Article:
5. Indonesian Islands
If you thought 150 volcanoes sounded like a lot, then brace yourself for the estimated count for the number of islands under Indonesia’s control. Depending on which agency you go with, Indonesia has anywhere between 13,466 islands to just over 18,300. Surprisingly, while that is an incredible number, Canada and Finland beat Indonesia for having the most islands. Of the vast amount of land scattered throughout the ocean, over 8,800 have names and just under 1,000 are inhabited. Keeping track of these islands is no easy feat, especially since they are often categorized as island chains comprised of one main island province and, as seen with North Sumatra, hundreds of smaller lands.

4. World Records of Indonesians
Sometimes finding out which Guinness World Records a country has achieved takes a little bit of digging, but Indonesia makes it a pretty simple task with Muri, its very own World Records Museum. Included in some of the boasted records could be the ones for the most participants in a fingerprint test, most people in a centipede procession, the most populated island – which goes to Java and its count of 136 million people as of 2010 - and the tallest cake, measuring at 108 feet or roughly 33 meters. The fun museum also showcases the school with the largest LEGO and plan collections, most apples eaten by a group of people, and largest bamboo bird’s nest.

3. The Monsters of Indonesia
Every country has its alleged monsters, and no, we’re not talking about some deep philosophical meaning of the word. We mean living, breathing creatures like Orang Pendek, the Sasquatch-like “short man” said to live on the island of Sumatra. With as many unexplored regions and hidden islands as it has, it’s no wonder Indonesia is brimming with cryptids and unexplained monsters. Local tales can be heard about Ahool, a giant winged creature in the jungles of Java; Murray, a bipedal amphibian with a slender tail, large legs, and a long neck; the giant snake Nabau located along the Baleh River in Kapit; and Orang Gadang, a Sumatran cryptid similar to the concept of Bigfoot.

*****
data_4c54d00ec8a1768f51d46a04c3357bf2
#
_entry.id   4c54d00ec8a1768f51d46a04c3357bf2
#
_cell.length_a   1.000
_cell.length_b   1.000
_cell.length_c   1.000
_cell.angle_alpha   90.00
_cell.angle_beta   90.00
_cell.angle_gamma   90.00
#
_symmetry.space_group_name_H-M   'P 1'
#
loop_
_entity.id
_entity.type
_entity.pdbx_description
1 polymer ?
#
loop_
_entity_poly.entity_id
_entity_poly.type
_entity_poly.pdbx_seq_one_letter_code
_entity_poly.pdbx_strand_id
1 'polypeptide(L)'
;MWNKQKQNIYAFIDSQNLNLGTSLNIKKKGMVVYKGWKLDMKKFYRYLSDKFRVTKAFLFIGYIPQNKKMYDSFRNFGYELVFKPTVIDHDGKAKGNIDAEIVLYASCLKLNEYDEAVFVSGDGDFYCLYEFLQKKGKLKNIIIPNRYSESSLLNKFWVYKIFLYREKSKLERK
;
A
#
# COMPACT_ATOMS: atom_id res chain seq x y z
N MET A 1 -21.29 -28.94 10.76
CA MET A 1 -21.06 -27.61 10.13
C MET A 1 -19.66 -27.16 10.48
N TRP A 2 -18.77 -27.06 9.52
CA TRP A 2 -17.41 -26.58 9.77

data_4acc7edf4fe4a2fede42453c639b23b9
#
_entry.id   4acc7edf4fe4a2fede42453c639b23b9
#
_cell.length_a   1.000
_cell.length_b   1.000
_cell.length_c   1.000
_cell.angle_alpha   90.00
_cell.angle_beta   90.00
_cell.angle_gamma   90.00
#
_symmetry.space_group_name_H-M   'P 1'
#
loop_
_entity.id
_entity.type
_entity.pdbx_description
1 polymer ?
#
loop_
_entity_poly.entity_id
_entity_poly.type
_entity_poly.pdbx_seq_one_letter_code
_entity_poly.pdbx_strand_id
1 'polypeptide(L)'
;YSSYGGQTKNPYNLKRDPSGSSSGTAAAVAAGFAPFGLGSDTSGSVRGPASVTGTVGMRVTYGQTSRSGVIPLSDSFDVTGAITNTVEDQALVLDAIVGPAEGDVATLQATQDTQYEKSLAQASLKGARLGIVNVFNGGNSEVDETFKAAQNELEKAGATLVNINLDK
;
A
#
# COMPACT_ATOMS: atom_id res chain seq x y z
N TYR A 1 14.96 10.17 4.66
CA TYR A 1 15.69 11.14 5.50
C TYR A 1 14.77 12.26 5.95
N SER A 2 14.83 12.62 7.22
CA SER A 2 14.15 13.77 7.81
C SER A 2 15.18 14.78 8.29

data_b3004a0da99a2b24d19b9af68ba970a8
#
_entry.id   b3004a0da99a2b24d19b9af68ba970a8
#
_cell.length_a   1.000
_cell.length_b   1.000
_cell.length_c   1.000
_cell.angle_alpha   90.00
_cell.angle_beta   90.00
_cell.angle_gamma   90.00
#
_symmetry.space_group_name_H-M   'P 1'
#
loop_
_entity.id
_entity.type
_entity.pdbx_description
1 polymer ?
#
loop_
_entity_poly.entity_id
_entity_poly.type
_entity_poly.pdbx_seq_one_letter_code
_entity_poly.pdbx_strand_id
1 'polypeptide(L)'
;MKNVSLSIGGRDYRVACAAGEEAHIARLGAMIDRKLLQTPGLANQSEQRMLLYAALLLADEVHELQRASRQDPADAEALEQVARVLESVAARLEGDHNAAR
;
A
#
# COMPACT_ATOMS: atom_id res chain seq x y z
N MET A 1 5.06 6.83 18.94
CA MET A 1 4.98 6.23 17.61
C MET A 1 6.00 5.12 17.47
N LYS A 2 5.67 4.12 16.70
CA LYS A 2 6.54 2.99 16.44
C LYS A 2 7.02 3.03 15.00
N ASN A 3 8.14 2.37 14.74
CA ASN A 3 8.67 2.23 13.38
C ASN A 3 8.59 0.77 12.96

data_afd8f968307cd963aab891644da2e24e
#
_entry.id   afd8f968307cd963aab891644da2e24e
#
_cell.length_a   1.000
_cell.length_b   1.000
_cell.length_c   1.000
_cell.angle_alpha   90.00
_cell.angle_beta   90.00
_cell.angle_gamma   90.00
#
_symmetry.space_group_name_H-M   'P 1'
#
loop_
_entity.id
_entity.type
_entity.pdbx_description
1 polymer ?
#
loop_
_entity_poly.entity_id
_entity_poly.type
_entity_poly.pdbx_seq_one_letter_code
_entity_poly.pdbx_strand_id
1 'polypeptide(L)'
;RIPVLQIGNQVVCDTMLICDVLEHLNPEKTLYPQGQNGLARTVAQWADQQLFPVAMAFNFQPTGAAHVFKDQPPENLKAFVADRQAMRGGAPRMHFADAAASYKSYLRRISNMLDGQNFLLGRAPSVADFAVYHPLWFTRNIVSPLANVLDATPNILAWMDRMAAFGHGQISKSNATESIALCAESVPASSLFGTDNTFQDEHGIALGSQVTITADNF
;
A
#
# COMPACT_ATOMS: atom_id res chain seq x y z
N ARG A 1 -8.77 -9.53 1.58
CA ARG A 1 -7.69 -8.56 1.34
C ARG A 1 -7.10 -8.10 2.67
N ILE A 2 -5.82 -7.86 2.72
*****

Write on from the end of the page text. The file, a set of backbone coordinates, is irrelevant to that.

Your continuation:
2. Early People of Indonesia
They may not have been the Frodos of their time, yet in 2003 on the island of Flores, researchers discovered signs of an early settlement of tiny humans in the Liang Bua cave. Due to their small stature, the new species of human, Homo floresiensis, was given the nickname of “hobbit” hominin. Originally thought to be the remains of “diseased” modern humans, the small fossils were later attributed as an evolved form of Homo erectus, who underwent island dwarfism after reaching Flores. Predating the Hobbits even earlier, however, was a new species of miniature man discovered at Mata Menge on Flores in 2014. The new remains, which give little indication of whether they’re a direct descendant of floresiensis, was dated as being over 650,000 years old.


1. Gaining Independence
As you could probably guess, Indonesia didn’t start out as its own independent country. In fact, it was only within the last 75 years that it secured sovereignty over itself. On August 17th, 1945, shortly after the Japanese surrendered to the Allied forces and were pushed out of Indonesia, Sukarno and Mohammad Hatta took the opportunity to divide their country from its current rule under the Dutch. The Proclamation of Indonesian Independence was presented by Sukarno and instigated the Indonesian National Revolution, a four-year conflict between nationalists backed by Japanese volunteers and the Netherlands. Early in the conflict, the United Nations urged the Netherlands into negotiations to end the fighting, but it wasn’t until August 23, 1949 that the two sides convened for a roundtable conference. By December 27th, sovereignty was transferred to a new federal state known as the United States of Indonesia, which then dissolved in less than a year to form the Republic of Indonesia.